Google celebrates 140th birth anniversary of Romanian physicist with Doodle

San Francisco:  Tech giant Google on Saturday paid tribute to Romanian physicist Stefania Maracineanu on her 140th birth anniversary with an artistic and quirky Doodle.

On the Doodle page, the company mentioned that Maracineanu was one of the pioneering women in the discovery and research of radioactivity.

“Today’s Doodle celebrates the Romanian physicist’s 140th Birthday,” the tech giant wrote on the page.

Maracineanu graduated with a physical and chemical science degree in 1910, starting her career as a teacher at the Central School for Girls in Bucharest.

While there, she earned a scholarship from the Romanian Ministry of Science. She decided to pursue graduate research at the Radium Institute in Paris.

The Radium Institute was quickly becoming a worldwide centre for the study of radioactivity under the direction of physicist Marie Curie. Maracineanu began working on her Ph.D. thesis on polonium, an element that Curie discovered.

During her research on the half-life of polonium, she noticed that the half-life seemed dependent on the type of metal it was placed on. This got her wondering if the alpha rays from the polonium had transferred some atoms of the metal into radioactive isotopes. Her research led to what is most likely the first example of artificial radioactivity.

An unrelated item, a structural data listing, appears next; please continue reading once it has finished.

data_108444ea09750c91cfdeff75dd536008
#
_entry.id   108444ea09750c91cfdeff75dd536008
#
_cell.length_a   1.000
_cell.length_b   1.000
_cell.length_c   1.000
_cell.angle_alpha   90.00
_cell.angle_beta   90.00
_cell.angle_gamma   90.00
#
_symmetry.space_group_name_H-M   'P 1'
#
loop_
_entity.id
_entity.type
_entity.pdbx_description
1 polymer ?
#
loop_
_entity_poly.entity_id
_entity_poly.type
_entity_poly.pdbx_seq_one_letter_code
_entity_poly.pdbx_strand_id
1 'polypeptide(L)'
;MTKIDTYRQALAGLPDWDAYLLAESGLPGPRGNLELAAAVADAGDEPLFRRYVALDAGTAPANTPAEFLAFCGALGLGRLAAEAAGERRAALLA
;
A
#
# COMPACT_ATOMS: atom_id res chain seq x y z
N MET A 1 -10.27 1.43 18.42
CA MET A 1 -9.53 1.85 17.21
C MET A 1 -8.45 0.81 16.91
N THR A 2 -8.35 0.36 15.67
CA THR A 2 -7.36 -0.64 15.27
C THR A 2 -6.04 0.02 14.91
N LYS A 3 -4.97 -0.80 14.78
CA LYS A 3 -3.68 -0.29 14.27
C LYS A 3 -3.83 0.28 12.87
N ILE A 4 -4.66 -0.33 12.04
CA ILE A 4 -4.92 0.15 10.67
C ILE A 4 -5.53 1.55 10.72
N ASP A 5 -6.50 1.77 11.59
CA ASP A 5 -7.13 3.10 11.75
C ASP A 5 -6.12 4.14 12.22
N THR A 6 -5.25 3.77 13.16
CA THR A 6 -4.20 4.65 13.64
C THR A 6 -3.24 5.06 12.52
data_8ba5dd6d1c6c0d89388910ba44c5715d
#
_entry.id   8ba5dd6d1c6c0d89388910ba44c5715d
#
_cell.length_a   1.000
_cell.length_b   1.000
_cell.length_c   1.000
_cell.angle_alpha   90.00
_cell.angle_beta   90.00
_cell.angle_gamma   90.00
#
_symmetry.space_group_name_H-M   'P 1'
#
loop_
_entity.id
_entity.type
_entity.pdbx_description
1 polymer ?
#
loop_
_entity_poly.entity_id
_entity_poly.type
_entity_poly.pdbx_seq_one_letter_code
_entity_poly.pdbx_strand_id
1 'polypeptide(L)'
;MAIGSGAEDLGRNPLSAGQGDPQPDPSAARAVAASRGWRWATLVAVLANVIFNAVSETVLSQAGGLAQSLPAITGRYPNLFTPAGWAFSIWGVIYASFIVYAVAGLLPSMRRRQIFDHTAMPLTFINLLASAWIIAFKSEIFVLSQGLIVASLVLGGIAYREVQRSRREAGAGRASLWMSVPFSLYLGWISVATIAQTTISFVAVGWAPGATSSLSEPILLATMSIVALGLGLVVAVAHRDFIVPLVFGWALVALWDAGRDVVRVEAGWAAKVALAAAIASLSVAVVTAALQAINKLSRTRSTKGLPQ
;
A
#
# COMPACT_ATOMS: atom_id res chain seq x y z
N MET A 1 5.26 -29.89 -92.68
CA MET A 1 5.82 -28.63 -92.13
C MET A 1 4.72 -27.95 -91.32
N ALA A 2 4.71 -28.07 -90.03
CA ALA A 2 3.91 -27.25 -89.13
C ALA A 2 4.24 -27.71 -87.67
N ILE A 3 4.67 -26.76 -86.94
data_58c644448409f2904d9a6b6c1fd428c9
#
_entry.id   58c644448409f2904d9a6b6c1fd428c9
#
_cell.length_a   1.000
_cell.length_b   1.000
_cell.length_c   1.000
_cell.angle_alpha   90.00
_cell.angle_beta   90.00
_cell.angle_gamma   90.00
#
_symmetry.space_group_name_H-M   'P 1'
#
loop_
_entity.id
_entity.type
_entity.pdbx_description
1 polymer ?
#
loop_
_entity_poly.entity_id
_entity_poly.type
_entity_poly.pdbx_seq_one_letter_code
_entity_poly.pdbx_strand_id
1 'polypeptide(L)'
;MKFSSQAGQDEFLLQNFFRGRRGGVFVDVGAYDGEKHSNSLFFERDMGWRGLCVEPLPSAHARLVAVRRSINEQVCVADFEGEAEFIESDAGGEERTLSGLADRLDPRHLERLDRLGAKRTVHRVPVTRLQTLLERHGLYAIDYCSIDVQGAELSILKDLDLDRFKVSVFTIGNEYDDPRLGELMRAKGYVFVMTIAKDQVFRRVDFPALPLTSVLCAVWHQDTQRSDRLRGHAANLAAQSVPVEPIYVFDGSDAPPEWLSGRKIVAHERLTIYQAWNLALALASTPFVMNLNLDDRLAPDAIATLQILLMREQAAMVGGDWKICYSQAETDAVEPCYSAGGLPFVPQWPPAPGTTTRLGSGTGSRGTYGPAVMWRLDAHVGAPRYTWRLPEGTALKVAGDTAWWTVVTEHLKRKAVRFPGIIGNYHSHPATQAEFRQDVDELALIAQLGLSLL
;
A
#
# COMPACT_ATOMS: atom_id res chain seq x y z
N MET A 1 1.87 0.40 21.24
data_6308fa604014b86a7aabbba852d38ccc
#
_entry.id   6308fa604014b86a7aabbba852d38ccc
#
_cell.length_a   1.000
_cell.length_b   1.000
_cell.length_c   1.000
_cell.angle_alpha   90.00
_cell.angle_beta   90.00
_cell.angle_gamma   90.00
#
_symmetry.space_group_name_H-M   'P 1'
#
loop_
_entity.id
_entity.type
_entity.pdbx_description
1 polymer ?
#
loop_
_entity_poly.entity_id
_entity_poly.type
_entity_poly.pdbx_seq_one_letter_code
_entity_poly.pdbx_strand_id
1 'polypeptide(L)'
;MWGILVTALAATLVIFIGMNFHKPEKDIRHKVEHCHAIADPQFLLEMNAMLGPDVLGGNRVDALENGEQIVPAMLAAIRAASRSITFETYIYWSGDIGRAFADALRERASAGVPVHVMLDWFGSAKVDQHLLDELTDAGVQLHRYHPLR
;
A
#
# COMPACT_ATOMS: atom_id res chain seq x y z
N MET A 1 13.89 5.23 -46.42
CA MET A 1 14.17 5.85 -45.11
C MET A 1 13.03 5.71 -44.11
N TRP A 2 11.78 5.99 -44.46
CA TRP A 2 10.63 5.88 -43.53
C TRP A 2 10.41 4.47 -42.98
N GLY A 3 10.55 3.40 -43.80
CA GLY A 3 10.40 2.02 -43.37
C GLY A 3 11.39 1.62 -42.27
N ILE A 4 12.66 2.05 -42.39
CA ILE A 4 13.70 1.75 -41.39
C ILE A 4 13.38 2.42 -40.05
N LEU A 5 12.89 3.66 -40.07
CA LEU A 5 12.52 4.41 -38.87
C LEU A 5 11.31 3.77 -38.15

Maracineanu enrolled at Sorbonne University in Paris to finish her Ph.D. in physics, which she earned in just two years. After working for four years at the Astronomical Observatory in Meudon, she returned to Romania and founded her homeland’s first laboratory for the study of Radioactivity.

She dedicated her time to researching artificial rain, which included a trip to Algeria to test her results. She also studied the link between earthquakes and rainfall, becoming the first to report that there is a significant increase in radioactivity in the epicenter leading up to an earthquake.

In 1935, Irene Currie, daughter of Marie Curie, and her husband received a joint Nobel prize for their discovery of artificial radioactivity. MaracineanuAdidn’t contest the Nobel prize but asked that her role in the discovery be recognized.

Her work was recognised by the Academy of Sciences of Romania in 1936 where she was elected to serve as a Director of research, but she never received global recognition for the discovery.


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